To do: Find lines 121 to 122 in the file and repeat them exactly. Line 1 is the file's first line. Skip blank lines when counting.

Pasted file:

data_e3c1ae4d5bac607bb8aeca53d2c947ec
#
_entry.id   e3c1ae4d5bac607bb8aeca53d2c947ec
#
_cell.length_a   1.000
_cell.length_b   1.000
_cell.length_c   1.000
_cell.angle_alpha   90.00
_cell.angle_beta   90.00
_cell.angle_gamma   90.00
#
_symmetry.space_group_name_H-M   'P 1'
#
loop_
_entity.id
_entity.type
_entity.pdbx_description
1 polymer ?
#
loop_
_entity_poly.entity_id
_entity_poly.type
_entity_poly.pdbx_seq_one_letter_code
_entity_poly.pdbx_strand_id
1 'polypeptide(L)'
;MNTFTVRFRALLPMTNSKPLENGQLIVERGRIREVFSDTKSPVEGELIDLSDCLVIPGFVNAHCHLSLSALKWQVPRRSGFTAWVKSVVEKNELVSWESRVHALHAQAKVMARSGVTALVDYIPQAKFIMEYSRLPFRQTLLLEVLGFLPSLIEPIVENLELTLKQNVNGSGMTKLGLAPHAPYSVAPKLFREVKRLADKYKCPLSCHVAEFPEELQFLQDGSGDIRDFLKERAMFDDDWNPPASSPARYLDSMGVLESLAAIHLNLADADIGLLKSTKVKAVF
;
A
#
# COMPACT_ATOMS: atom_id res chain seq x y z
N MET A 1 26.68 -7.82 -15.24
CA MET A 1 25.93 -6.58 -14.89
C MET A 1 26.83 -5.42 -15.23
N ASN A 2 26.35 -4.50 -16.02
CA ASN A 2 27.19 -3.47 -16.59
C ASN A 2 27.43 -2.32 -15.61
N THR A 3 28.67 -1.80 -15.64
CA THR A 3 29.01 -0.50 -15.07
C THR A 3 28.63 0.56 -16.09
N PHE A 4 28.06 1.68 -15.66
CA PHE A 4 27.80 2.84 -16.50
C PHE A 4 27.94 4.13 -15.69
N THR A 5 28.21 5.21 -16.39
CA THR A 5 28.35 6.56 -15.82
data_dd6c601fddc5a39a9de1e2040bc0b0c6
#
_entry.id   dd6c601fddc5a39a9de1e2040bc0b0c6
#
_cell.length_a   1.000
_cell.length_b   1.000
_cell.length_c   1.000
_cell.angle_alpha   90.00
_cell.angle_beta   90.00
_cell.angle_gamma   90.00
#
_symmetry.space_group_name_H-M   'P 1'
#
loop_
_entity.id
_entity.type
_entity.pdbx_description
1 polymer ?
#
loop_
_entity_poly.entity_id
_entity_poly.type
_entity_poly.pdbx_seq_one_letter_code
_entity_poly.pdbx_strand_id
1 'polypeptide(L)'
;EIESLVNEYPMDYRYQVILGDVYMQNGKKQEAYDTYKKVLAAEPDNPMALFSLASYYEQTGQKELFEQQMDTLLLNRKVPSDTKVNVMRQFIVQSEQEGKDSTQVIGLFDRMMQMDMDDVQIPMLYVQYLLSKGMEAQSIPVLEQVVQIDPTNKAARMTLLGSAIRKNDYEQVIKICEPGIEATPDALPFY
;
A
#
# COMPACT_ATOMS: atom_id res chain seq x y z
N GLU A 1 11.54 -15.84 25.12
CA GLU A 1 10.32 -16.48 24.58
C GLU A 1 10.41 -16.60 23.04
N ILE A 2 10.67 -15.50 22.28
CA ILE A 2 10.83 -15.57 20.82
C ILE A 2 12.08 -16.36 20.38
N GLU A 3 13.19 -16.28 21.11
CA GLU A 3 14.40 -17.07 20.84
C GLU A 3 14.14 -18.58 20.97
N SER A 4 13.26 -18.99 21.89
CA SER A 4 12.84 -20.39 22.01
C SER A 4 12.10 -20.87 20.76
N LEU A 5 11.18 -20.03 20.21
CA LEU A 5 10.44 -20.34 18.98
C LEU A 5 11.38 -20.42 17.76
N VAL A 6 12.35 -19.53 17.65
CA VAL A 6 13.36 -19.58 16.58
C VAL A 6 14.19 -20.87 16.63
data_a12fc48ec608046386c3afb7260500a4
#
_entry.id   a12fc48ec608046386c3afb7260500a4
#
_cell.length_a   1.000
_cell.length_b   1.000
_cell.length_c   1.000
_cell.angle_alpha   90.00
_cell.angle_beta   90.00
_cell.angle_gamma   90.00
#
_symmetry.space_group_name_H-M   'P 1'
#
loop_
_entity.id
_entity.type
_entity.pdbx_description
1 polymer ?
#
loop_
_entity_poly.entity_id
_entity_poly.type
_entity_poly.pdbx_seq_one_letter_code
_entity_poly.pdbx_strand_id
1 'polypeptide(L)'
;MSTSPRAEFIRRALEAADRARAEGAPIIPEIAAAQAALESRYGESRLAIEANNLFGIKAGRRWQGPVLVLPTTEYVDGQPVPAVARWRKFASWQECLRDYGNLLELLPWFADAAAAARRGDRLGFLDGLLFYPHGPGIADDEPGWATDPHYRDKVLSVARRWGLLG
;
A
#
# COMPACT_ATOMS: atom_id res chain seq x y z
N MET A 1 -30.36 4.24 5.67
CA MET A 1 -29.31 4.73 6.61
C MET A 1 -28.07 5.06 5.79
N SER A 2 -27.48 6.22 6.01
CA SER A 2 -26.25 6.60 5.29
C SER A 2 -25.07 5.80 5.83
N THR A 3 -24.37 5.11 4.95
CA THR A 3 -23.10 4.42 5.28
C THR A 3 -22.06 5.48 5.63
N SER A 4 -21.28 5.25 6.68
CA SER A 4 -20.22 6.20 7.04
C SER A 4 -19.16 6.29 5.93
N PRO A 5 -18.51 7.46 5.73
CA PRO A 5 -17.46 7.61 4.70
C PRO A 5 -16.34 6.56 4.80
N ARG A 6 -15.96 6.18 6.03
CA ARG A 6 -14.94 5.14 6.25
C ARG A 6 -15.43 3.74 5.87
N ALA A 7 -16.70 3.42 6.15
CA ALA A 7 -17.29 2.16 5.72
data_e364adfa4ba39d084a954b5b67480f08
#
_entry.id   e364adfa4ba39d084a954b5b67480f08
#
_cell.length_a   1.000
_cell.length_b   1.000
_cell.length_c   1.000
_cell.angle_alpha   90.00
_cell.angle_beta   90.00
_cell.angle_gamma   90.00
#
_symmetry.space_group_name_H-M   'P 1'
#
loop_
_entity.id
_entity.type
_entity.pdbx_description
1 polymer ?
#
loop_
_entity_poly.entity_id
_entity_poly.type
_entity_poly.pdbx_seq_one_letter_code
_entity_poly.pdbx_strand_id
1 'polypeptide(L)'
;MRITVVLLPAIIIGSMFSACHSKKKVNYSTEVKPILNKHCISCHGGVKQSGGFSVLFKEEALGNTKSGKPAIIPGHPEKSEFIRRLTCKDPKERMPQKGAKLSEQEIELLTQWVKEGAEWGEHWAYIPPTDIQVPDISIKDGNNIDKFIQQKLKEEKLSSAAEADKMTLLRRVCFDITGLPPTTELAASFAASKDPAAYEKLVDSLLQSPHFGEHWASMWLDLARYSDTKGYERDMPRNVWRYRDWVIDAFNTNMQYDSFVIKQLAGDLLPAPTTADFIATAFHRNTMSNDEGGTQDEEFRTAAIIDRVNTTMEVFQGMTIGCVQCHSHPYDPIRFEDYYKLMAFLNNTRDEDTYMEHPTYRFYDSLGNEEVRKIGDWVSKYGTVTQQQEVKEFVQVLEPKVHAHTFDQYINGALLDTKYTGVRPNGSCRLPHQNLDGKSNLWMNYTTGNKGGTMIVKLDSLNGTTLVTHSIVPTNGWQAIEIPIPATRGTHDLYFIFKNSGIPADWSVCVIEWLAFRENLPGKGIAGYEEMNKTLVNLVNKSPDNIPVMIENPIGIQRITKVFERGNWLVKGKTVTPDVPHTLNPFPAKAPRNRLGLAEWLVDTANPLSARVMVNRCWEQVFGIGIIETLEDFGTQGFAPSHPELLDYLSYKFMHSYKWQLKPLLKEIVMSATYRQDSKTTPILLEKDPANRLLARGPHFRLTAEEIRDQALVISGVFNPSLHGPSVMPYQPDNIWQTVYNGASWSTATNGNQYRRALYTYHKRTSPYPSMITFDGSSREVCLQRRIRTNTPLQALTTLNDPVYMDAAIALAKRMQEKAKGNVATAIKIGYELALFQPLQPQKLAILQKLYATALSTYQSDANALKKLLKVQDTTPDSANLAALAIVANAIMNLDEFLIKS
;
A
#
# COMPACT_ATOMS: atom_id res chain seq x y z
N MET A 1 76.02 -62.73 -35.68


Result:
#
# COMPACT_ATOMS: atom_id res chain seq x y z